Interview with Alexandre Soleyman

The Well Traveled Trunk is the passion project and NYC based company founded by Alexandre Soleyman. It follows Soleyman as he transforms the iconic Louis Vuitton luggage trunks into timeless, handmade works of art. Signaling class and wealth for over a century, these functional pieces of history are finding a renewed appreciation from boutique hotel patrons thanks to Soleyman and his impassioned efforts

What is your story?
Born and raised in Geneva, Switzerland I studied hotel & business management in Lausanne. Living in a very sheltered environment, I was determined to experience something different, more dynamic and decided to pack my bags and try New York, pretty much right after graduating from College. I did then work in Corporate for several years until I decided to take a chance and solely focus on a hobby that truly became a passion over the year, vintage traveling trunks.

Where does your passion for vintage Louis Vuitton trunks come from? 
I remember entering an antique boutique in south of France as a young kid and recall immediately being drowned by a vintage Louis Vuitton trunk and by everything that such object could evoque to a 10 years old mind… being secrets, treasures, royalties, adventures and of course travels. Almost two decades later I finally had the opportunity to acquire one and never stopped collecting ever since.

Where do you envision your trunks living?
For over 150 years those trunks have accompanied royalties, great explorers and prominent figures to the most prestigious Hotels and Palaces around the globe. Much more than just a large a piece of luggage, trunks seem to have naturally overturned their functionality and are now to be seen in sophisticated living space adding a distinctive and mystical touch to any room. Undeniably linked to the hotel industry and history, their wears and numerous traveling labels tell as much of a story as the photographs that one would take on a journey. Today it’s no surprise to see traveling trunks making a “comeback” in sophisticated boutique hotels but this time to be displayed as a unique and iconic conversation piece, celebrating what was once known as the glamorous and golden age of travel.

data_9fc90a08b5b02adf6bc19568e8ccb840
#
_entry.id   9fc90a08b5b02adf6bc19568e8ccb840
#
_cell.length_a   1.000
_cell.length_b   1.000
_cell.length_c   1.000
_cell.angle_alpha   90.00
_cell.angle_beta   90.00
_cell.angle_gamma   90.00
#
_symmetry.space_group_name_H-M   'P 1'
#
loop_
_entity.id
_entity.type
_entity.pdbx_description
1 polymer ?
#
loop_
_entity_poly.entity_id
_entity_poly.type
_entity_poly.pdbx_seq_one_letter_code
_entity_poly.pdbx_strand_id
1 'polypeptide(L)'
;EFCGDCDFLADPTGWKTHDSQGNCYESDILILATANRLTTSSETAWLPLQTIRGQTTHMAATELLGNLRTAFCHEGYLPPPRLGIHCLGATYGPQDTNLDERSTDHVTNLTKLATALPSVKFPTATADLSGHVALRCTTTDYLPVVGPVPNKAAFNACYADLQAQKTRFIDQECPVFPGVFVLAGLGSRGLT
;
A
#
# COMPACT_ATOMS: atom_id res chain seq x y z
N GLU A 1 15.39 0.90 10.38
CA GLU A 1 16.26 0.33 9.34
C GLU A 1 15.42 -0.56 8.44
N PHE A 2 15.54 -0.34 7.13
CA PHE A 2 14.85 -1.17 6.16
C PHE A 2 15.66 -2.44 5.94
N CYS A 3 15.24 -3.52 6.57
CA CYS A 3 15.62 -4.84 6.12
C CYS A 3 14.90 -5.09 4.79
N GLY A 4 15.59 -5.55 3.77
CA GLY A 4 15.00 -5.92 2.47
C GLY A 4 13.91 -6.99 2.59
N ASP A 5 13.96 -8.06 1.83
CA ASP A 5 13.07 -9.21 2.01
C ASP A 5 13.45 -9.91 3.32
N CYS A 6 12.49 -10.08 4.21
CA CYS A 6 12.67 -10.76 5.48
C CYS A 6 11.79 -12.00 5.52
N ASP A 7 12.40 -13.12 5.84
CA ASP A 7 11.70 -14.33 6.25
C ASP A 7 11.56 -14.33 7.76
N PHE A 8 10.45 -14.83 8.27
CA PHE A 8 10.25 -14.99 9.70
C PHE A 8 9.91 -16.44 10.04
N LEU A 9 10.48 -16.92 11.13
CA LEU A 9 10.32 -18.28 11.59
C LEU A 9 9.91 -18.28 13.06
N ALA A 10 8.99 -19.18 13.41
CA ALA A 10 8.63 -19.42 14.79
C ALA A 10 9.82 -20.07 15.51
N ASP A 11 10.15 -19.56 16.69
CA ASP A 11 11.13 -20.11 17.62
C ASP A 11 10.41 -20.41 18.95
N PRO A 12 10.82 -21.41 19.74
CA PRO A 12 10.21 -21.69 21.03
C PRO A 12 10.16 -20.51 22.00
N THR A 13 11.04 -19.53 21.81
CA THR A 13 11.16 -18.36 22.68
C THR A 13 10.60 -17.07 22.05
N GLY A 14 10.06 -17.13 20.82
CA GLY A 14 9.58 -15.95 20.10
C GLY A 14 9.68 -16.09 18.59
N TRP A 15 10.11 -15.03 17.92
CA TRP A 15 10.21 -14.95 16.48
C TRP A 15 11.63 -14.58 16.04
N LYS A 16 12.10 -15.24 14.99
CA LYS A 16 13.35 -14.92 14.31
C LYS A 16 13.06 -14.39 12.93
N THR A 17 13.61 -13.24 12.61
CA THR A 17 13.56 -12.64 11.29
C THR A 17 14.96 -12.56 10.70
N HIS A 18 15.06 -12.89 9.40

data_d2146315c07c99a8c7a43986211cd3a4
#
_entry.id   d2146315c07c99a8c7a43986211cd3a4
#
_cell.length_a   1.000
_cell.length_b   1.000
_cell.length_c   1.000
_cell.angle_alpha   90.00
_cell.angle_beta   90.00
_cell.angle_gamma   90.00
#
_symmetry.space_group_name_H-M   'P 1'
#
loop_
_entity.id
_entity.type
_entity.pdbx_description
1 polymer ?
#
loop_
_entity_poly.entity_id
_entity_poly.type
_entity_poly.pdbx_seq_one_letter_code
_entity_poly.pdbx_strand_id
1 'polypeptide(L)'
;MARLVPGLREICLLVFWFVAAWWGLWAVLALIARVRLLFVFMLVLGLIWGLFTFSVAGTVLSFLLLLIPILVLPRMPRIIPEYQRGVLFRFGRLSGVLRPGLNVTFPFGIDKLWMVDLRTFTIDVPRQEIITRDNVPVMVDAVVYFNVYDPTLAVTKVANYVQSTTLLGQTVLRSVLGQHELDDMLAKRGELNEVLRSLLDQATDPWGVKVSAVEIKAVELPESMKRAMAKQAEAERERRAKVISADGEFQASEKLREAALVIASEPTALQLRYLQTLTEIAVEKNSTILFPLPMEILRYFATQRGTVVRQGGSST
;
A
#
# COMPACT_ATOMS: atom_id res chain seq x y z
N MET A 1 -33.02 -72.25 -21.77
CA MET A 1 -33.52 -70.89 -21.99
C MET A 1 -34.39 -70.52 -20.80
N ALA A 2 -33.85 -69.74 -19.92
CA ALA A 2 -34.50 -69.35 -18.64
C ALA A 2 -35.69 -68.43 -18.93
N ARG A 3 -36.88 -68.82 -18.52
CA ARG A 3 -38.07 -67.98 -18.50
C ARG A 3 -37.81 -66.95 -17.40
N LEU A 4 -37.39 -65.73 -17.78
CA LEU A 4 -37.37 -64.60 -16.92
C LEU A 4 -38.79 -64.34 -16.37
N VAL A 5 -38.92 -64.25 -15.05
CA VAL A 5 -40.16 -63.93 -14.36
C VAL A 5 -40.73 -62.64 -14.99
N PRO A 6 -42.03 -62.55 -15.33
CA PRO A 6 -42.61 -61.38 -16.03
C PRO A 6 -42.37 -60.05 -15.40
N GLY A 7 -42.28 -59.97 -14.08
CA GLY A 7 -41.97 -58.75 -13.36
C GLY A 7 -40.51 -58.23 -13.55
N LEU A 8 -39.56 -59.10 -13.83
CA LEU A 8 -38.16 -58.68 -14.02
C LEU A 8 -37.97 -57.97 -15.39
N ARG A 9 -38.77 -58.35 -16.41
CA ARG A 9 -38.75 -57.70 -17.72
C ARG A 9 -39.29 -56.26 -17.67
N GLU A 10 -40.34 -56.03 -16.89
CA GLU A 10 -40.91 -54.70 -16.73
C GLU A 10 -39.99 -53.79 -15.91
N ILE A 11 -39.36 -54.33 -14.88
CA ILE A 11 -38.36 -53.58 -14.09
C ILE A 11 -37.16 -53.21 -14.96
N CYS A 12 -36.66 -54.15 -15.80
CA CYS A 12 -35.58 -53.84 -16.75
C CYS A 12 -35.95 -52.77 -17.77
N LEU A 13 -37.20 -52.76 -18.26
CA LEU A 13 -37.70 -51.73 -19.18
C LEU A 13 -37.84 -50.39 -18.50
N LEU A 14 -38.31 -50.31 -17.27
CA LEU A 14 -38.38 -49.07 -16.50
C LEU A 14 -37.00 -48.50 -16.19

Read the full Story on Stay Boutique Media
or Read the Magazine (the article start on page 71!)

Louis Vuitton Trunk – Investment Grade

Connoisseurs have long appreciated the quality of these leather,brass,and popular trunks,but in the past decade, the trunks themselves have appre-
dated spectacularly. A 1940s Vuitton that sold for $2,000 ten years ago now fetches up to $8,000 at online dealer Ron Cook & Co. […]

The LV is key : Interest falls off for Vuittons without lettering and for lesslogoed Goyards. “People want to show what they own,” says Cook. Dealers have trouble keeping up with demand because relatively few were produced.(Vuitton declined to disclose how many it makes each year.) “They’re definitely investment pieces,” says Debra Manning, vice president of Hermitage Antiques Ltd. in Dallas, where a 1910 Vuitton steamer that retailed for $12,000 in 2003 is available now for $23,000. The quest is transatlantic: Milan dealer Max Bernardini has seen the trunks’value double in the past four years,with those made between 1880 and 1950 the most prized. Clients have paid €30,000 (about $42,000) for the best of them. Today‘s trunks (like the wardrobe abobe),which take six to nine months to be delivered,remain a sound investment,as they’re still handmade and limited in number. —JIM BROSSEAU

Ask an Expert: Decorating with Trunks

As interior designer Sasha alkali tells us the Louis Vuitton trunks adds elements of style, history, and mystique to any space it inhabits. As collectors and interior decorators know, a Louis Vuitton travel trunk is much more than juste a large piece of luggage. It is foremost a thing of lasting beauty. In an era of wheeled valises and long security lines, Louis Vuitton trunks hearken to an older, more glamorous time of travel, and today are more likely to be found gracing a richly appointed living room that a steamer cabin or private rail car.

New York-based interior designer Sasha Bikoff has made her mark by seamlessly fusing her love for international vintage styles with the boldness of contemporary art and fashion, bringing a background in fine arts to her unique aesthetic sensibility. Ahead of Trunks & Travel Sale in Christie’s Handbag Ship, Handbags Specialist Caitlin Donovan spoke with Bikoff about her love of Vuitton trunks, the most stylish ways to furnish with them, and a few of her favorites from the sale.